Pancreas (Viva)


Q.1 Why pancreas is called a ‘double gland’?

Pancreas is called a double gland because it is partly exocrine and partly endocrine.

Q.2 What are the secretions of the pancreas?

The exocrine part secretes pancreatic juice which has digestive functions. Endocrine part secretes hormones, e.g. insulin, glucagon, etc.

Q.3 At what level the pancreas lie?

The pancreas lies across the posterior abdominal wall at the level of L1 and L2 vertebra.

Q.4 What is the shape and different parts of the pancreas?

Pancreas is a J-shaped organ. It is divided into 4 parts:

  • Head with the uncinate process,
  • Neck,
  • Body and
  • Tail

Q.5 What are the relations of the head of the pancreas?

Anterior surface:

  • Gastroduodenal artery
  • Transverse colon
  • Jejunum over area covered by peritoneum

Posterior surface:

  • Inferior vena cava
  • Renal veins
  • Right crus of diaphragm
  • Bile duct

Superior border:

  • Superior pancreaticoduodenal artery.

Inferior border:

  • Third part of the duodenum and Inferior pancreaticoduodenal artery.

Right lateral border:

  • Second part of the duodenum
  • Terminal part of the bile duct. 

Uncinate process is related anteriorly to superior mesenteric vessels and posteriorly to the aorta.

Q.6 What are the relations of the neck of the pancreas?

Anterior surface:

  • Peritoneum
  • Lesser sac
  • Pylorus

Posterior surface:

  • Beginning of the portal vein.

Q.7 What are the relations of the body of the pancreas?

Anterior surface:

  • Lesser sac
  • Stomach.

Posterior surface:

  • Aorta with origin of superior mesenteric artery
  • Left crus of diaphragm
  • Left suprarenal
  • Left kidney
  • Left renal vessels
  • Splenic vein

Inferior surface:

  • Duodenojejunal flexure
  • Coils of jejunum
  • Left colic flexure
  • Anterior and inferior surfaces are covered by the peritoneum.

Inferior border:

  • Superior mesenteric vessels.

Superior border:

  • Coeliac artery
  • Hepatic artery
  • Splenic artery

Anterior border:

  • Provides attachment to the root of the transverse mesocolon.

Q.8 What are relations to the tail of the pancreas?

Tail of pancreas lies in lienorenal ligament and is related to the gastric surface of the spleen.

Q.9 What is the arterial supply of the pancreas?

  • Pancreatic branches of the splenic artery.
  • Superior pancreaticoduodenal artery, a branch of the coeliac trunk.
  • Inferior pancreaticoduodenal artery, a branch of the superior mesenteric artery.

 Q.10 What is the venous drainage of the pancreas?

The pancreas drains into splenic, superior mesenteric and portal veins.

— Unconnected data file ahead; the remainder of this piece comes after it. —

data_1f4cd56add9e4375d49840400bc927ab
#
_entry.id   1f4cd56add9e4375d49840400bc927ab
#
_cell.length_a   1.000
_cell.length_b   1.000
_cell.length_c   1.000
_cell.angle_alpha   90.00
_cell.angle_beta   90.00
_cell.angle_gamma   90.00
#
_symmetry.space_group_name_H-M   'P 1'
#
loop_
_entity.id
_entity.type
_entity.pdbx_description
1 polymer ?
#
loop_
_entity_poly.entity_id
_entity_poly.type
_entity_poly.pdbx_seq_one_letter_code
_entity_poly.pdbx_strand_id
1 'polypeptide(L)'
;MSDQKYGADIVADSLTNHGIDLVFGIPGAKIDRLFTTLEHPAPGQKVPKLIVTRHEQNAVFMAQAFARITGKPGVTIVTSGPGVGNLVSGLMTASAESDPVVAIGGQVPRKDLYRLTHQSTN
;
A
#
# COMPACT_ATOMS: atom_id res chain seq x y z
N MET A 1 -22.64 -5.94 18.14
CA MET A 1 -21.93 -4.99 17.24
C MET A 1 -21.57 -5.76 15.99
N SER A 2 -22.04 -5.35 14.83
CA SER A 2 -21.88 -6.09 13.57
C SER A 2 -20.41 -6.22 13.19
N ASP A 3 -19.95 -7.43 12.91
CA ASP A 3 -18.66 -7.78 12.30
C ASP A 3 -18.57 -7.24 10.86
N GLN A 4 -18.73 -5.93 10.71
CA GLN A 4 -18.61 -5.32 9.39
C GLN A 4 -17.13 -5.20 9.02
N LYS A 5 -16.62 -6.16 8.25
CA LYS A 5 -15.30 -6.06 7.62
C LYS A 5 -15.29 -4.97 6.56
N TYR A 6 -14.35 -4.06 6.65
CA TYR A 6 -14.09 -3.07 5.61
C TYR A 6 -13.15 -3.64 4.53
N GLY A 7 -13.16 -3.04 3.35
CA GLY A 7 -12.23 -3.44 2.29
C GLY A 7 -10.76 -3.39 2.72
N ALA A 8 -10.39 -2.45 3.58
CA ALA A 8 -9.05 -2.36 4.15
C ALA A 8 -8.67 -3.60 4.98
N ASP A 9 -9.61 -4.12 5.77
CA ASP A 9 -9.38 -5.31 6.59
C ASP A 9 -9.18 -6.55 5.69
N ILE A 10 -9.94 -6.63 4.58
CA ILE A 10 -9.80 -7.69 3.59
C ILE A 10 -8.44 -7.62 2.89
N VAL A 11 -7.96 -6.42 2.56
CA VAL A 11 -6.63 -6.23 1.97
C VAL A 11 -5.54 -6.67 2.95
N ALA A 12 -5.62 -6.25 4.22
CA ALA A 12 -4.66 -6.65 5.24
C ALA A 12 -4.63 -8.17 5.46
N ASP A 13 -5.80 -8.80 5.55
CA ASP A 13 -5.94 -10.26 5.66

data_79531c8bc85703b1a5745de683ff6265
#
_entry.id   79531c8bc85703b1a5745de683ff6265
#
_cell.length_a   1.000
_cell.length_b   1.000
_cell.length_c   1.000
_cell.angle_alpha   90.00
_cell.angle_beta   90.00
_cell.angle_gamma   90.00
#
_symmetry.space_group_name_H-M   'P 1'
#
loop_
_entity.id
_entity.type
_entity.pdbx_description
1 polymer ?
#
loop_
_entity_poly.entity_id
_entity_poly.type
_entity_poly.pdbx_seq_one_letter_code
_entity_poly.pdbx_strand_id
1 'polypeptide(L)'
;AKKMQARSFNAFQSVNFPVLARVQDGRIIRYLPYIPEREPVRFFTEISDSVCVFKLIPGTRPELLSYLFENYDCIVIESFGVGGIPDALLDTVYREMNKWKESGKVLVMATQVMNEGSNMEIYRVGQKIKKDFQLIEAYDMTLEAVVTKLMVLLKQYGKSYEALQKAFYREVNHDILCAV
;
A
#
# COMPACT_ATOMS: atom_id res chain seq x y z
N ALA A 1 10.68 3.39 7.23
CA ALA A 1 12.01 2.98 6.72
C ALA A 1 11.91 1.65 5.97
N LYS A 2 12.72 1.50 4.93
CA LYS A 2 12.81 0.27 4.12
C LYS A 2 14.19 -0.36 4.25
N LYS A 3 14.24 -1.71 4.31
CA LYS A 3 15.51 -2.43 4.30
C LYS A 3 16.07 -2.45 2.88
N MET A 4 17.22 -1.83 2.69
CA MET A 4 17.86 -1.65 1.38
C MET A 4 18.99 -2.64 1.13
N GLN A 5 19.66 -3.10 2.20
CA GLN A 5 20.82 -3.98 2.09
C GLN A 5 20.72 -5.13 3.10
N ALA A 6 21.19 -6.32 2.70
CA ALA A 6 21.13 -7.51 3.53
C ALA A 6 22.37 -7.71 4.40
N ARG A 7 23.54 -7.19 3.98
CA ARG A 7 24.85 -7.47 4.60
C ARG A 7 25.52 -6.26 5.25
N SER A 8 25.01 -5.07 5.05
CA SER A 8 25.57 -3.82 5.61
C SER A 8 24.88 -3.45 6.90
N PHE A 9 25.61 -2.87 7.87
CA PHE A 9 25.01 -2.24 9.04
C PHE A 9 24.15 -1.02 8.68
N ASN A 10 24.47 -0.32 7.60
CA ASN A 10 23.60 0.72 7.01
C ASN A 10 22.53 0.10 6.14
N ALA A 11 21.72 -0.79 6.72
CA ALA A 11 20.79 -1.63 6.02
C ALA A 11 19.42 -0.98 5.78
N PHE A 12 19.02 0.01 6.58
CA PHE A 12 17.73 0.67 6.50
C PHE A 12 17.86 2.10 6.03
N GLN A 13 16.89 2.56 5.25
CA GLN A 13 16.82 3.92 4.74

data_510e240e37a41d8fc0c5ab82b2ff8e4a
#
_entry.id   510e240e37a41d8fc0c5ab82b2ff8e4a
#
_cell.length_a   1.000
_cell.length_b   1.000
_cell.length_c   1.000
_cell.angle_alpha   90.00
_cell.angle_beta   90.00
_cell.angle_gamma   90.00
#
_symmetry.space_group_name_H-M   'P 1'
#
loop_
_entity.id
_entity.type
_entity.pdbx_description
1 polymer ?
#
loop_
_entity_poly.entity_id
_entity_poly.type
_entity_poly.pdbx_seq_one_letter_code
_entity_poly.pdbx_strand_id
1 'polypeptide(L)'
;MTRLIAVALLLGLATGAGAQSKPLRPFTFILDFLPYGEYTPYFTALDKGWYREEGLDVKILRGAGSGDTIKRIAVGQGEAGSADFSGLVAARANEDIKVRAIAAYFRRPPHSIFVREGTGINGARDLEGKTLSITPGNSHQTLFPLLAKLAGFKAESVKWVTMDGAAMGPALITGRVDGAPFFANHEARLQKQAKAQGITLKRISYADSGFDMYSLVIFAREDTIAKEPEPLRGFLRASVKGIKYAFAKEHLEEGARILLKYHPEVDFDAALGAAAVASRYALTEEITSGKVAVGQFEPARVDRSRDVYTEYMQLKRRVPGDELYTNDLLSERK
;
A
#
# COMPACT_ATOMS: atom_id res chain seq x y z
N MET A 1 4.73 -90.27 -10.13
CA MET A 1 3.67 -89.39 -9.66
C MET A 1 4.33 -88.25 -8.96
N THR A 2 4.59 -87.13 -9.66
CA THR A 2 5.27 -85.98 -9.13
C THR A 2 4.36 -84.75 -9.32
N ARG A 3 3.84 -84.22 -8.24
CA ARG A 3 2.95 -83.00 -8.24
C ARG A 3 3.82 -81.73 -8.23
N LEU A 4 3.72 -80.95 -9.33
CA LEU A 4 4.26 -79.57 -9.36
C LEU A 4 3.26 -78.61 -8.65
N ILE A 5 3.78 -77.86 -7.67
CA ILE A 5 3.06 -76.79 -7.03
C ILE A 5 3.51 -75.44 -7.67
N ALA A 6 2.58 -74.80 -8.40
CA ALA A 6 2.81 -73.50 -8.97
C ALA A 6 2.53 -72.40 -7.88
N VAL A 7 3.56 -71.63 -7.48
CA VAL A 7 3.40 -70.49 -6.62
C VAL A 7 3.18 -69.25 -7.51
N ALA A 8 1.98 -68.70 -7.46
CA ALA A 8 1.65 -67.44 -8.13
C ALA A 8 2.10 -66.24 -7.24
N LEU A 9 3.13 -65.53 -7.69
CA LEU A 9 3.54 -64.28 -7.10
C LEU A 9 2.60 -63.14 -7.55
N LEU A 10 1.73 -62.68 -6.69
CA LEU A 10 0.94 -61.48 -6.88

Q.11 What are the ducts draining the secretions of the exocrine part of the pancreas?

The two ducts carrying the exocrine secretion of pancreas are:

  • Main pancreatic duct (of Wirsung):
    Joins with bile duct to form the ampulla of Vater and open at major duodenal papilla in 2nd part of duodenum, 8-10 cm distal to the pylorus

  • Accessory pancreatic duct (of Santorini):
    Opens at minor duodenal papilla in 2nd part of duodenum, 6-8 cm distal to the pylorus.

Q.12 What is ‘Pseudopancreatic cyst’?

Anterior to the pancreas lies the stomach, separated from it by the lesser sac. The sac may be closed off and distended with fluid either from perforation of posterior gastric ulcer or as a result of acute pancreatitis, thus forming a pseudo pancreatic cyst.

Q.13 Why carcinoma of head of pancreas is associated with obstructive jaundice?

The head of the pancreas lies in the C-curve of the duodenum in relation to the opening of the common bile duct. Therefore, carcinoma of the head of the pancreas will cause the compression of the common bile duct and causes obstructive jaundice.

Q.14 What is the developmental origin of the pancreas?

  • From:
    – Dorsal diverticulum from duodenum: Larger Part formed
    – Ventral outpouching from the side of the common bile duct: Smaller 

The ventral pouch rotates posteriorly to fuse with lower aspect of dorsal diverticulum, trapping the superior mesenteric vessels between two parts.

  • Ducts of two segments communicate and that of smaller takes over the main pancreatic flow to form the main duct and the duct of larger portion persists as an accessory duct.

Q.15 What are the common developmental anomalies of the pancreas?

  • Annular pancreas: Two segments of the pancreas completely surround the second part of the duodenum.
  • Accessory pancreatic tissue: In duodenum (usually), jejunum, the wall of stomach, and gallbladder.

Q.16 How are secretions of the pancreas passed into the duodenum?

The pancreatic secretions are poured into the duodenum with the help of two ducts:

  • Main pancreatic duct

—This begins in the tail of the pancreas and passes to the right through the body. At the neck of the pancreas, it turns downwards and backward and joins the bile duct just outside the duodenal wall. The walls of the bile and main pancreatic ducts join each other here, but their lumens remain separate as the ducts descend through the muscle wall and submucosa of the duodenum.

  • Accessory pancreatic duct.

This begins in the lower part of the head of the pancreas. It runs upwards crossing in front of the main duct and opens into the duodenum at the minor duodenal papilla (which has a short distance above and in front of the major papilla.